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#306 Automobile service contracts

mp3 #306 Automobile Service Contracts (mp3 file)

When you buy a new car or truck, or a used car or truck, your car dealer or your lender may also offer to sell you a motor vehicle service contract. A service contract will pay for certain types of repairs, during a certain period of time. These are specified repairs which are not already covered under the manufacturer's new car warranty.

Before you sign such a service contract, be sure to take the usual precautions that you would normally observe before signing any contract. What do you know about the company that issues the service contract? Exactly what repairs are covered? What repairs are excluded? Who decides if covered repairs are needed? Is the full price of each repair paid, or only part of the price? Are there any deductibles you must payout of your own pocket? Do the deductibles apply to each repair, or only once? May you choose where to have your car repaired, or are you limited to certain repair shops?

California law gives you some important protections when you buy an automobile service contract. The law is in Civil Code section 1794.41. This law only covers service contracts purchased in 1986 and later.

Before you buy a service contract, the dealer must let you look at the contract itself. When you actually purchase the service contract, the dealer must give you your contract, or a brochure that describes in specific detail, the terms, conditions, and exclusions in the contract. If you are given a brochure instead of the contract, the dealer has 60 days after the date of purchase to deliver the service contract itself to you.

When you buy an automobile service contract, California law permits you to change your mind and cancel the contract, and even receive a full refund of what you paid for the contract.

You may cancel and obtain a full refund if you meet these three conditions:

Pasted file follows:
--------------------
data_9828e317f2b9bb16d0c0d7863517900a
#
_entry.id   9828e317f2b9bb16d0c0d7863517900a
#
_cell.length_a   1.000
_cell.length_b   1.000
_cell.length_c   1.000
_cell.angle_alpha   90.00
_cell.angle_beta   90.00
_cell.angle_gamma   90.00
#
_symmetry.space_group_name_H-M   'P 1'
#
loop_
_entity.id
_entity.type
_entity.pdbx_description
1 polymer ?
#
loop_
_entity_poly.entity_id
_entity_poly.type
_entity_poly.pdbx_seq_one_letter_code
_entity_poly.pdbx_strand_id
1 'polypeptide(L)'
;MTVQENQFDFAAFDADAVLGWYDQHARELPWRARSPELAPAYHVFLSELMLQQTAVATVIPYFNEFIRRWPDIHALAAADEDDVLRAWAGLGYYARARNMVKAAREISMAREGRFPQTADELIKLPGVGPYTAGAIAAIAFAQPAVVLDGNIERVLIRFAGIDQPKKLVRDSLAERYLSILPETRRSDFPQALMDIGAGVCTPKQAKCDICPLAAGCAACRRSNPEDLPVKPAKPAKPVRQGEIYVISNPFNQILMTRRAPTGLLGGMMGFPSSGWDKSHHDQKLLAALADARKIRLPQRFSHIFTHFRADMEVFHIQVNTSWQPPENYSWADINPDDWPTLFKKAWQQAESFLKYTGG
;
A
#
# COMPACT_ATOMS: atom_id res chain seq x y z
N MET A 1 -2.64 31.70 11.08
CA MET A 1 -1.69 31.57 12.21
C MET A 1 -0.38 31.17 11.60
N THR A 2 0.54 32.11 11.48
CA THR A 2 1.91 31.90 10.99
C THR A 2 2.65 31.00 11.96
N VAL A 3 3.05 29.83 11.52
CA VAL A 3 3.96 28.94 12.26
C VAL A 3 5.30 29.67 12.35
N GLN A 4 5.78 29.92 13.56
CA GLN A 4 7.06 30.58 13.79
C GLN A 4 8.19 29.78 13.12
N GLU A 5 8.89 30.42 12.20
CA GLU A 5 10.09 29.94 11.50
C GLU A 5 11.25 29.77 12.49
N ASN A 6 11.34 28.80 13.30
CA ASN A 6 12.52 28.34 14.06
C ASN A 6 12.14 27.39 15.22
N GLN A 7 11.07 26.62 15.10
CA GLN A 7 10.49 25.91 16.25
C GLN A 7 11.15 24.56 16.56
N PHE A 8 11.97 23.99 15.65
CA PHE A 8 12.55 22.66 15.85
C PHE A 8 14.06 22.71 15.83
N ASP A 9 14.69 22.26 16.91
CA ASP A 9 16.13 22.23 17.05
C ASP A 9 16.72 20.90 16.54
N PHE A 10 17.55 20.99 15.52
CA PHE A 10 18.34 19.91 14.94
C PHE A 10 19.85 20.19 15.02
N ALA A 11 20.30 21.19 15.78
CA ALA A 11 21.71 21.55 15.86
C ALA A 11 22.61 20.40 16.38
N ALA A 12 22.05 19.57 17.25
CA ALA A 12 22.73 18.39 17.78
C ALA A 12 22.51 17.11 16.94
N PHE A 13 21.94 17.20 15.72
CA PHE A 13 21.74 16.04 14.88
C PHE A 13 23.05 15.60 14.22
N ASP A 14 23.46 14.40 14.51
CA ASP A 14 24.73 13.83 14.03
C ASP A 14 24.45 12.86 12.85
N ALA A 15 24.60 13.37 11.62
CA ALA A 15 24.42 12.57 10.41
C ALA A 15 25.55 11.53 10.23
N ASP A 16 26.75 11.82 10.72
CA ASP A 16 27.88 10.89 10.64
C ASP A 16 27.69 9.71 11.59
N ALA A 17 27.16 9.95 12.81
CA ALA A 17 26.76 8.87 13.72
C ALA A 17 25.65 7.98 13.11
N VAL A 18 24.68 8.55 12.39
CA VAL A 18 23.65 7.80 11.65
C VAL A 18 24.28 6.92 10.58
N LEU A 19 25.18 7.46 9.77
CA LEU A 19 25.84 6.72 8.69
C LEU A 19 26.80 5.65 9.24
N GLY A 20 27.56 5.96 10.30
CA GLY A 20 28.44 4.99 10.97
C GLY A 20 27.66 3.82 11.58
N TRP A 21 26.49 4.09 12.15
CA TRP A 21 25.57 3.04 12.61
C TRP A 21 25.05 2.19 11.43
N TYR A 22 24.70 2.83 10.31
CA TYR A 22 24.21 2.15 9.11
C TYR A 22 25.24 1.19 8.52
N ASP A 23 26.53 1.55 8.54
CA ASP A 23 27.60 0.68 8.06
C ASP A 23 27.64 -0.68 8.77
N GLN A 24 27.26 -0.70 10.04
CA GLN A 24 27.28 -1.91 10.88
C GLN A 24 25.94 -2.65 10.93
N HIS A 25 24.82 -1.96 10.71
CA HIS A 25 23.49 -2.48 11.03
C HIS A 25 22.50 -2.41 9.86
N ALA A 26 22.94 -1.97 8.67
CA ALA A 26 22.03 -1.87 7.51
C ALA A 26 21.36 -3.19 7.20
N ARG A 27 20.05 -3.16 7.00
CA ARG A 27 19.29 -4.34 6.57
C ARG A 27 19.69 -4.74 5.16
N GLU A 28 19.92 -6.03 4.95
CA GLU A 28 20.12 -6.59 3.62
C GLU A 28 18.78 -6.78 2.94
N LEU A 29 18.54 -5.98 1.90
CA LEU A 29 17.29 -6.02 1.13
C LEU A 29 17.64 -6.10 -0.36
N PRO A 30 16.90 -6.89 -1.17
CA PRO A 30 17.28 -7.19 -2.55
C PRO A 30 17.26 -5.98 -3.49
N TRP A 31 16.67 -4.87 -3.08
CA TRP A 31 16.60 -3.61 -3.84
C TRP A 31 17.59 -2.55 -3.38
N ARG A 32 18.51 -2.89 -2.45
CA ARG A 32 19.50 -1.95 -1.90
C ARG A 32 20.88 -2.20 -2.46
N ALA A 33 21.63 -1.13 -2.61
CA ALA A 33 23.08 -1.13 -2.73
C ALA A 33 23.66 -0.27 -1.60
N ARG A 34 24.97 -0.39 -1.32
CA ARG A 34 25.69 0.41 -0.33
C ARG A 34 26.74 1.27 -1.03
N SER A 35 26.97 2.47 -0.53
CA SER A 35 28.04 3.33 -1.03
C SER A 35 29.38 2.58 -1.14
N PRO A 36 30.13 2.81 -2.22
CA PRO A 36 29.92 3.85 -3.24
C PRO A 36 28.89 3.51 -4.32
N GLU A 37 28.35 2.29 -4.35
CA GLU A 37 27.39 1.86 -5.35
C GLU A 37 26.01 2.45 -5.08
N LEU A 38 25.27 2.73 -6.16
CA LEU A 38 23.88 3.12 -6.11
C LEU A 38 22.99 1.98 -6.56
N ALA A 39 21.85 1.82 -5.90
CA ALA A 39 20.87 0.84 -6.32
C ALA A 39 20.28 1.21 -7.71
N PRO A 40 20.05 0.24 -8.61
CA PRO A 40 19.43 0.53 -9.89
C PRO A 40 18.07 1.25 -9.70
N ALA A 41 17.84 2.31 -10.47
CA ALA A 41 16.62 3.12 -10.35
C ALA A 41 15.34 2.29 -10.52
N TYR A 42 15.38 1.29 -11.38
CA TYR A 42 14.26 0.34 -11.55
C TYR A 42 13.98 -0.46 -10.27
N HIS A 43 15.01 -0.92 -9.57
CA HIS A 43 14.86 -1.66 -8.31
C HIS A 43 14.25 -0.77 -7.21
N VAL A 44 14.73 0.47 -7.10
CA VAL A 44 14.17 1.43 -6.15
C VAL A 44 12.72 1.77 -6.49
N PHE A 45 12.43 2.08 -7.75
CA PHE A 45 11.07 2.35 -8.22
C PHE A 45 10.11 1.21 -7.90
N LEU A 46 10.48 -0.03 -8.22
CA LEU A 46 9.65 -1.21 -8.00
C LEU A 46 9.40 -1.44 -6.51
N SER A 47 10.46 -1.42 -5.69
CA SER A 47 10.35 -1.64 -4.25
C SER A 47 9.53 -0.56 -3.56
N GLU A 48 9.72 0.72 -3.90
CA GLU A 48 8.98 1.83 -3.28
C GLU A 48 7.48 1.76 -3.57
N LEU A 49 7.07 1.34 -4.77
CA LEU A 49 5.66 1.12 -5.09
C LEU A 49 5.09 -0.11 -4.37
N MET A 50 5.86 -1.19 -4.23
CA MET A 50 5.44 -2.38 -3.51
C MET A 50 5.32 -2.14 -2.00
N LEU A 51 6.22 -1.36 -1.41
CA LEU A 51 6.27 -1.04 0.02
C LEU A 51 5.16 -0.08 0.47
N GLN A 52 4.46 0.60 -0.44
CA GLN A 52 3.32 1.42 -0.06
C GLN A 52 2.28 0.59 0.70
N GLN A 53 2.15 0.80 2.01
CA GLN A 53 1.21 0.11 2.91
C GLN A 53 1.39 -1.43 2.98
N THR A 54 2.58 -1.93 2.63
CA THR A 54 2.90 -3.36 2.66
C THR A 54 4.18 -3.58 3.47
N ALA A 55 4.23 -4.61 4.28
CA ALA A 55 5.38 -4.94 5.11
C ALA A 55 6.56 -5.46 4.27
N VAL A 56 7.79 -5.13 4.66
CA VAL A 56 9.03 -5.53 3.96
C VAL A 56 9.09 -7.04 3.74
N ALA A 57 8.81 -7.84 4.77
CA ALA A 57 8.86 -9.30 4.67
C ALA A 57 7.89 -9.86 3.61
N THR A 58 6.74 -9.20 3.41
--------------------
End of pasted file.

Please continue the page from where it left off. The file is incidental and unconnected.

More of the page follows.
1 -- If you give a written cancellation notice to the person specified in the contract, and

2 -- If you have made no repair claims against the service contract, and

3 -- If you cancel within 60 days after you receive your copy of the contract, if it is a new car, or if you cancel within 30 days after you receive your copy of the contract, if it is a used car without manufacturer warranties.

You may still obtain a partial refund, however, when you cancel during these 60-day or 30-day time periods, even if you have made a repair claim against the service contract. The partial refund is based either on elapsed time or mileage, as stated in the contract.

You may also obtain a partial refund if you cancel the contract beyond the 60-day or 30-day time periods, again based on either elapsed time or mileage. If you cancel after these time periods, the company that issued the contract may also charge you a $25 cancellation fee, whether you have made a claim against the contract or not.


If you had financed the service contract along with the purchase of your vehicle, the company that issued the service contract may make its refund check payable to you only, or to your lender only, or to both you and your lender together.

Remember that a motor vehicle service contract is only as good as the company that issues the contract itself, which is often a different company than the dealer or lender who sells you the contract. You need to choose a reliable company that is able and willing to pay for covered repairs if you keep your service contract and that will pay you a refund if you decide to cancel your contract.

The company that first issues you a service contract might then sell your contract to another company without letting you know the name and address of the new company. Some contracts require you to contact the issuing company for approval before repairs are made under the contract. If your service contract has been sold to another company it may be difficult for you to locate the company that bought your service contract. If you cannot find the company you cannot obtain the company's prior approval for repairs that are covered by your contract.

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